- Among the recent important UNESCO conferences on Education in India include the Asian Summit on Skills and Education which attracted educationists, ministers and policy-makers from across the Asian region. The Hon’ble Minister of Education from the Islamic Republic of Afghanistan, Dr Farooq Wardaq inaugurated the Summit. The 2nd Meeting of SAARC Ministers of Education was held on 30 – 31 October 2014 in New Delhi, to review the progress on the SAARC Education Development Goals; strengthen cooperation in consolidating the gains and; addressing challenges. HRM chaired the Meeting.
Culture, Heritage and Information Technology
- Culture and heritage are one of the most significant of UNESCO’s activities in India and include the safeguarding of India’s cultural and civilisational heritage as reflected in the World Heritage List of UNESCO. Indeed, the World Heritage Convention of 1972 and its implementation through the World Heritage Centre, headed by an eminent Indian, Shri Kishore Rao, is a flagship programme of UNESCO and works closely in cooperation with our Ministry of Culture and ASI. As a member of the UN World Heritage Committee, India is currently seeking international recognition of several projects, both cultural and natural.
- Under Culture and Information Technology, UNESCO is partnering with the Digital Empowerment Foundation. At a recent conference on ‘Use of ICT’s for Artisans and Artists in Rural India’, the session brought together artisans and rural artists, crafts organizations, online craft retailers, and organizations doing innovative work using ICT in the field of art and culture. Presentations were made on varied initiatives including digital archiving, live webcast of folk concerts from rural areas, community based documentation of heritage, and copyrights of performers.
- In observance of World Radio Day, with an audience of 25 million in India, UNESCO is supporting a national event on ‘Community Radio and Social Inclusion’. It will include an inaugural session with the launch of the “South Asia Network on Community Media” established by UNESCO and the launch of UNESCO training manual titled Internal Migration – A Manual for Community Radios. Science and Technology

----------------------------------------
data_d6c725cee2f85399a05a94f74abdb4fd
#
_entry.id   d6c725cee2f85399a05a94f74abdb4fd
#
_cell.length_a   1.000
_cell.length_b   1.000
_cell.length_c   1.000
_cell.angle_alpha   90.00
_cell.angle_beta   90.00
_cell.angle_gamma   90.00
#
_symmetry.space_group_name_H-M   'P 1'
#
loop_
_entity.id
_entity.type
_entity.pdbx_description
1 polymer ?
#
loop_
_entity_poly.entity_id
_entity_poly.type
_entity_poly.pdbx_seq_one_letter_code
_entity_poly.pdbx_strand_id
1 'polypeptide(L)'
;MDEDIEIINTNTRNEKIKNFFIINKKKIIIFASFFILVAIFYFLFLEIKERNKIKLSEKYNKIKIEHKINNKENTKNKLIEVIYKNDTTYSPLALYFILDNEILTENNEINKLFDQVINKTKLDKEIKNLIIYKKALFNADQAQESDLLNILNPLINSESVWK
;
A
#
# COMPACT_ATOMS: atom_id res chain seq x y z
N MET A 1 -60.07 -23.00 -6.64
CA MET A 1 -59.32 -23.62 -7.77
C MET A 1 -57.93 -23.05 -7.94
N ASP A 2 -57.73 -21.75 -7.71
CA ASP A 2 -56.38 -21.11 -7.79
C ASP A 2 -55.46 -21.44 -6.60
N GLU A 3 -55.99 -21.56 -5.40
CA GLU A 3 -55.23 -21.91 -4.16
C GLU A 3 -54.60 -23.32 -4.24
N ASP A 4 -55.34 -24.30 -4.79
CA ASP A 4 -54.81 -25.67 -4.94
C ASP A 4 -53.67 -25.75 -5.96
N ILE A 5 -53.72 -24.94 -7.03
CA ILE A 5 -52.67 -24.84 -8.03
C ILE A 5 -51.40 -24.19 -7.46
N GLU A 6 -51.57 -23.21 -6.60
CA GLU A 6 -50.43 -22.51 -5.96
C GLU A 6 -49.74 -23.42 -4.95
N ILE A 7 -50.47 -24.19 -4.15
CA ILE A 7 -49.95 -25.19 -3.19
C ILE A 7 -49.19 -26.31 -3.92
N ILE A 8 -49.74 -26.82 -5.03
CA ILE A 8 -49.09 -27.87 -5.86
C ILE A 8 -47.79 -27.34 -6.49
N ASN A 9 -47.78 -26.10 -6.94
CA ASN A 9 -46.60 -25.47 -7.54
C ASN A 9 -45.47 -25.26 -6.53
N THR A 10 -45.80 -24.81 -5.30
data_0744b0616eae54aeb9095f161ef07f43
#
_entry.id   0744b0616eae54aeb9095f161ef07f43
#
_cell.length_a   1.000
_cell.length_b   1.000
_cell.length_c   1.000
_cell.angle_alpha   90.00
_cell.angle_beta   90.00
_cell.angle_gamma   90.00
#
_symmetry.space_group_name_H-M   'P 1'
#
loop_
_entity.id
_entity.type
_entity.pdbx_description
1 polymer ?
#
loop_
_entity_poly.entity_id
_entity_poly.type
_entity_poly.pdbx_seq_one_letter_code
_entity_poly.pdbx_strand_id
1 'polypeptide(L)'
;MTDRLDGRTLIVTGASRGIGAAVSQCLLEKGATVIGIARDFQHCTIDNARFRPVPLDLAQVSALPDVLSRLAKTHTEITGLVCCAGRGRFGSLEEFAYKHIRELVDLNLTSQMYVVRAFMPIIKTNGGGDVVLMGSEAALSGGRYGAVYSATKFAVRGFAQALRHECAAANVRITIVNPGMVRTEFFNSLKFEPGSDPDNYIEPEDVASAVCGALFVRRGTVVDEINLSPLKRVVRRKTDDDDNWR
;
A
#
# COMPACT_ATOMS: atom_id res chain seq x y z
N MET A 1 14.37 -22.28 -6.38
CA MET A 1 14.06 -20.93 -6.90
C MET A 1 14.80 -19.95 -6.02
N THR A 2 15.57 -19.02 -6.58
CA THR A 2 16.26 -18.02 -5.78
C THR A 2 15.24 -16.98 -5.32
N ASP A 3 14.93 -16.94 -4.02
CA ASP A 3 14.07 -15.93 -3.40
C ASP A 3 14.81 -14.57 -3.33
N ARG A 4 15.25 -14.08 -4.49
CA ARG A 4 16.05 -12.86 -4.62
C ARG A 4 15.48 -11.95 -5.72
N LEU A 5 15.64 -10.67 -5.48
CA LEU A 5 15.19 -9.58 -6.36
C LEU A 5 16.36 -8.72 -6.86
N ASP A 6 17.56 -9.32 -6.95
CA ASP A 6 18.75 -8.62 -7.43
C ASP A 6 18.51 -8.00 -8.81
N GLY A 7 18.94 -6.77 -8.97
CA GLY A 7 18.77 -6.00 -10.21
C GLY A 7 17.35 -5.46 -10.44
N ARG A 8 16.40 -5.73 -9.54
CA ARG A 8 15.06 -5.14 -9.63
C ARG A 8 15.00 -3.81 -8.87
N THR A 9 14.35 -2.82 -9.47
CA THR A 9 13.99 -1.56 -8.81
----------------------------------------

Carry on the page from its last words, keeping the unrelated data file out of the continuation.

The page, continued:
- It is necessary to underline that the `S’ for science(s) in UNESCO was given a special place when the Organization was established. Soon after the end of the Second World War, the acronym UNESCO narrowly missed not having the `S’ for science. The scientific group in the United Kingdom, led by Sir Julian, Huxley, ensured that `S’ was added in November 1945 to create thereafter the United Nations Educational, Scientific and Cultural Organization (UNESCO). For the first time, an inter-governmental organization had been given a major responsibility for the development of international relations in science. Activities in this sector include:
• Strengthening the capabilities in science;
• Science policy related activities;
• Information systems for science and technology; and
• Science, society and development.
- Among the highlights are India’s natural biosphere reserves, oceanographic resources, and water, which have been the focus of India-UNESCO collaboration in the area of Natural Sciences. India plans to support the Intergovernmental Oceanographic Commission’s plans for the 2nd International Indian Ocean Expedition (IIOE-2) to commemorate the 50th Anniversary of IIOE in 2015. India is on the Commission’s Executive Council. The Man and Biosphere programme is working to improve the relationship between human beings and their environment through scientific research, and nine of India’s biosphere reserves are on UNESCO’s World Network of Biosphere Reserves.
Smt. Smriti Irani
Concluding Reflections on the India-UNESCO relationship
- Clearly, UNESCO and India are natural partners in the quest to build a more peaceful and sustainable world through education, science, culture, heritage and information technology. UNESCO’s renewed emphasis on using education as an agent for transformation becomes especially vital in this regard. The Government of India’s focus on the youth and skill development resonates closely with the vision of UNESCO for the country, and the larger education agenda of the future.
- There is much that India can contribute to strengthen and consolidate UNESCO’s activities. Among India’s most significant global contribution has been the exercise of its soft power drawing on its ancient culture and civilisation. Vasudhaiva Kutumbakam was among the first precursors of Global Citizenship as it is understood today – the concept that all individuals are collectively responsible towards each other and their shared future. This is the basis of UNESCO’s dialogue between cultures and civilisations. Prime Minister’s historic visit to UNESCO will help to underscore that continuing and historic Indian global legacy, so much appreciated within UNESCO. Shri Aurobindo has often been quoted in UNESCO from “Who”, underlining the continuing relevance of his philosophy:
“In the blue of the sky
in the green of the forest,
who is the hand
that has painted the glow?
It is He in the Sun
who is ageless and deathless,
and into the midnight
His shadow is thrown.
When darkness was blind
and engulfed with darkness,
He was seated within it,
immense and alone.”
[The author, a former diplomat was Permanent Representative of India to UNESCO (2004-2010). This article has been written exclusively for ‘In Focus” section of Ministry of External Affairs website,www.mea.gov.in]